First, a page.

Iowa recruit Tyler Linderbaum on Army All-American Bowl experience: 'That was huge for me'

Matthew Bain
Hawk Central

Tyler Linderbaum’s first day at U.S. Army All-American Bowl practice in San Antonio, Texas, didn’t start so well.

Tyler Linderbaum (middle) poses with his family and Solon head coach Kevin Miller after the U.S. Army All-American Bowl in the Alamodome in San Antonio.

The offense lined up for what appeared to be an inside run play. Linderbaum, an Iowa signee, got down in his normal defensive tackle position and put his hand in the turf opposite the offensive guard. The ball was snapped …

"And I just got knocked on my butt," Linderbaum laughed, remembering the moment in a phone call with HawkCentral Wednesday night. "And I’m like, 'All right, I need to pick it up a little bit.'"

He did.

For the rest of practice, Linderbaum impressed in team settings and one-on-one battles. He earned the West team’s No. 2 defensive tackle spot for the game, in which he recorded a solo tackle for loss and a quarterback pressure that helped force an interception.

The 6-foot-2, 255-pound Linderbaum, who was the smallest defensive tackle and the lowest-rated nonspecialist of the entire field, said his week in San Antonio bolstered his development and readiness for college competition. He didn’t see many (if any) All-American-caliber linemen in Iowa high school football. But he acclimated quickly and relied on his quick first step, effort and sound fundamentals to gain his edges.

"I was going against some kids that were like 340, so obviously I had to be quicker off the ball and then keep using my hands," he said. "(Going against) that kind of speed — I think that was huge for me. Just playing against those kids and that type of talent."

Solon's Tyler Linderbaum celebrates after forcing a fourth down during the Spartans' game against Decorah in Solon on Friday, Oct. 27, 2017.

Kevin Miller, Linderbaum’s coach at Solon, was on hand for the last couple days of practice and the game. He talked with coaches and scouts in attendance, and all had the same message regarding Linderbaum: "That he competed well. That he’s just a tough, hard-nosed kid."

"These kids that play in those particular games?" Miller continued. "They play against that type of competition regularly. They do. Whether you’re from Texas or California or Florida or Georgia — it’s common on a weekly basis for them to have to compete against Division I athletes.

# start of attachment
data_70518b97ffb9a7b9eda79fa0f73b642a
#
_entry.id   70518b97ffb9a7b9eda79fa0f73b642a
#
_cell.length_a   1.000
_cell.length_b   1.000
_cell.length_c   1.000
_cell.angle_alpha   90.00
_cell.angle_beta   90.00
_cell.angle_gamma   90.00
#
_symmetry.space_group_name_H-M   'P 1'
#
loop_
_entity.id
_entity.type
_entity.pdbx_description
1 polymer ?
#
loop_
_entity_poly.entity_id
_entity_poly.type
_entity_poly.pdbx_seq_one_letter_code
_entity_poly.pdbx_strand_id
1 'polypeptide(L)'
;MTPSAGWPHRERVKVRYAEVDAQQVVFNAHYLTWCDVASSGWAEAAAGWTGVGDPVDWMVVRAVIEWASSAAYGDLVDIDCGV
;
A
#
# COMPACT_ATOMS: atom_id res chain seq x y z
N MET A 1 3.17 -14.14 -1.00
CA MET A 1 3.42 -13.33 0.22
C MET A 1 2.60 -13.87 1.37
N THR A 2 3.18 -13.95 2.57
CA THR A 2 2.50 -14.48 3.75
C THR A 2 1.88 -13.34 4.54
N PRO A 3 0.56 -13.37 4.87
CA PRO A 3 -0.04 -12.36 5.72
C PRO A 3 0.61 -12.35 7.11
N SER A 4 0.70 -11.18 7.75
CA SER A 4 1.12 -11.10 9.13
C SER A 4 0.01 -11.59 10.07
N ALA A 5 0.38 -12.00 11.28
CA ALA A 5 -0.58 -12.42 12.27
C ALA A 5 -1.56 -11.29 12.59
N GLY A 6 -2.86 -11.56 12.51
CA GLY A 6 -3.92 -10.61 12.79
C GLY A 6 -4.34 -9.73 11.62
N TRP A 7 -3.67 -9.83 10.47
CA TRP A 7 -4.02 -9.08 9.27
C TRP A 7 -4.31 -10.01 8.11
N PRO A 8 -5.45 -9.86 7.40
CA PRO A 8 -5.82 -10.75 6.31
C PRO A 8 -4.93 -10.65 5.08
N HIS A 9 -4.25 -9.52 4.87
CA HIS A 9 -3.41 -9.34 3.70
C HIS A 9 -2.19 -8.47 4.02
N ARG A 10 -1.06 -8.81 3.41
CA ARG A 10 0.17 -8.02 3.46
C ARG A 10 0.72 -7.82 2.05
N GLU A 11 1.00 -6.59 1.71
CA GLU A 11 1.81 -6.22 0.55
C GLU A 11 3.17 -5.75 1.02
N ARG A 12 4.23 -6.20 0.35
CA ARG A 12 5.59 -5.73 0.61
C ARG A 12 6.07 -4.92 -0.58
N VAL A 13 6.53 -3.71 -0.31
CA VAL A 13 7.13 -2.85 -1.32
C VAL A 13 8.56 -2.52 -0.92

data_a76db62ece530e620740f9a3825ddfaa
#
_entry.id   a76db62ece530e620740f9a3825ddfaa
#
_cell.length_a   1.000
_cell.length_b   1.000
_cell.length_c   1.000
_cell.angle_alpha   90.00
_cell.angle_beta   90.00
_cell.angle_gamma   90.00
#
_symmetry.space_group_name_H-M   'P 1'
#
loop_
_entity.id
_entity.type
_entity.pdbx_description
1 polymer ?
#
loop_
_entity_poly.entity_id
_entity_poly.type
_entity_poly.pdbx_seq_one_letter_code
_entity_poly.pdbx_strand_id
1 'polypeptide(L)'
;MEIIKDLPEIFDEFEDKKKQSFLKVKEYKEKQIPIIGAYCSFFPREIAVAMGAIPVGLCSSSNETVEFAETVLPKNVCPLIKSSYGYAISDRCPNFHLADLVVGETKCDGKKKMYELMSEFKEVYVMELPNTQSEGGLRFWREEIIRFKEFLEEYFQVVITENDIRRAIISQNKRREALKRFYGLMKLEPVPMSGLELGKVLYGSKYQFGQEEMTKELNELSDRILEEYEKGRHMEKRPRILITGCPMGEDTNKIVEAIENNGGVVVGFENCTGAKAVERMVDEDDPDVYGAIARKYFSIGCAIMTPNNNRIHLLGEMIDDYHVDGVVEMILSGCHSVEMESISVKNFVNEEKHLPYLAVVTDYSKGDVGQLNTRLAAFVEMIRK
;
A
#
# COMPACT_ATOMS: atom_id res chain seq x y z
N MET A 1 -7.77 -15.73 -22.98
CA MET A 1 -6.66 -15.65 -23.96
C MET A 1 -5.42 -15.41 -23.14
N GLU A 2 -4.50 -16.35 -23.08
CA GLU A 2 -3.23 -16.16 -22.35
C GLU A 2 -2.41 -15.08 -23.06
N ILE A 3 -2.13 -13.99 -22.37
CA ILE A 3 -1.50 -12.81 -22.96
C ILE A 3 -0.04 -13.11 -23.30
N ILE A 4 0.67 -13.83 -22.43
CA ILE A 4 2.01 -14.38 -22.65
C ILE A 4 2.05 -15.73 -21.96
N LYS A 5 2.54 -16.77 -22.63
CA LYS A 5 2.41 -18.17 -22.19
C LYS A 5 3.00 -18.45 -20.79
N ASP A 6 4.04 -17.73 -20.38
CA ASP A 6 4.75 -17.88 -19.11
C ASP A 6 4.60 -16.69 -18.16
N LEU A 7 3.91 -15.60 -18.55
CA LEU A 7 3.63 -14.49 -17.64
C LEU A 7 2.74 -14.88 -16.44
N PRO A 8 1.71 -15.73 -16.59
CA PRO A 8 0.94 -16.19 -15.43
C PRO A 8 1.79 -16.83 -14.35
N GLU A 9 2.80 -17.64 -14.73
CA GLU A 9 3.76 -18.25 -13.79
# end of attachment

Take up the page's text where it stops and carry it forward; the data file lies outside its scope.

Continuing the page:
"I just thought that Tyler was able to crank it up and match the intensity of those individuals that performed in that game. That says a lot about him and the potential that he has moving forward."

Linderbaum's biggest highlight — the quarterback pressure — came on the game's first play. He burst between a pulling guard and a late-reacting center, stuck his hand in Clemson quarterback signee Trevor Lawrence’s face and caused an underthrow on a deep ball for an interception.

That was one of the few plays Linderbaum faced a one-on-one matchup. When the center and guard double-teamed him and got their hands on him, he wasn’t able to do much. But he was a problem in one-on-one — that’s the matchup he faced when he recorded his tackle for loss in the second half, too.

In front of a packed house Friday afternoon at Solon High School, Hawkeyes commit Tyler Linderbaum was honored for his U.S. Army All-American Bowl selection.

Rivals Midwest recruiting analyst Josh Helmholdt had seen plenty of film on Linderbaum before last week, but he saw him in person for the first time in San Antonio.

The first thing that stood out to Helmholdt? Linderbaum’s size — or lack thereof, which makes it so bigger offensive linemen can usually control him if they get a good grip on him.

The second thing? Linderbaum’s first step.

Now, Helmholdt is eager to see if Linderbaum can add the necessary weight and strength while maintaining the speed that sets him apart.

"But that’s the challenge, certainly, for the strength and conditioning coaches and for Tyler, himself — to find that perfect balance," Helmholdt said. "And that’s just a matter of seeing how he reacts to a college training table and weight room and physical development. Some guys you can project it with. Other guys, like Tyler, you just kind of have to wait and see how they get to that level."

With his size and Iowa’s immediate depth on the defensive line, Linderbaum has seems like a good redshirt candidate. Helmholdt agrees.

"At 255 pounds, he’s going to have to add the weight, he’s going to have to add the strength," he said, "and then also get used to playing at that bigger size and making sure he stays explosive and stays quick. If you pack on the pounds too quickly, then you’re going to end up sacrificing on the quickness side of things. That’s the hallmark of his game — that’s his key asset. You don’t want to diminish that."

Linderbaum will get closer to 285 pounds this winter as he wrestles in the heavyweight division for Solon. He earned fifth place at the state tournament last year.

Matthew Bain covers college football and basketball recruiting for the Des Moines Register. He also helps out with Iowa and Iowa State football and basketball coverage for HawkCentral and Cyclone Insider. Contact him at and follow him on Twitter @MatthewBain_.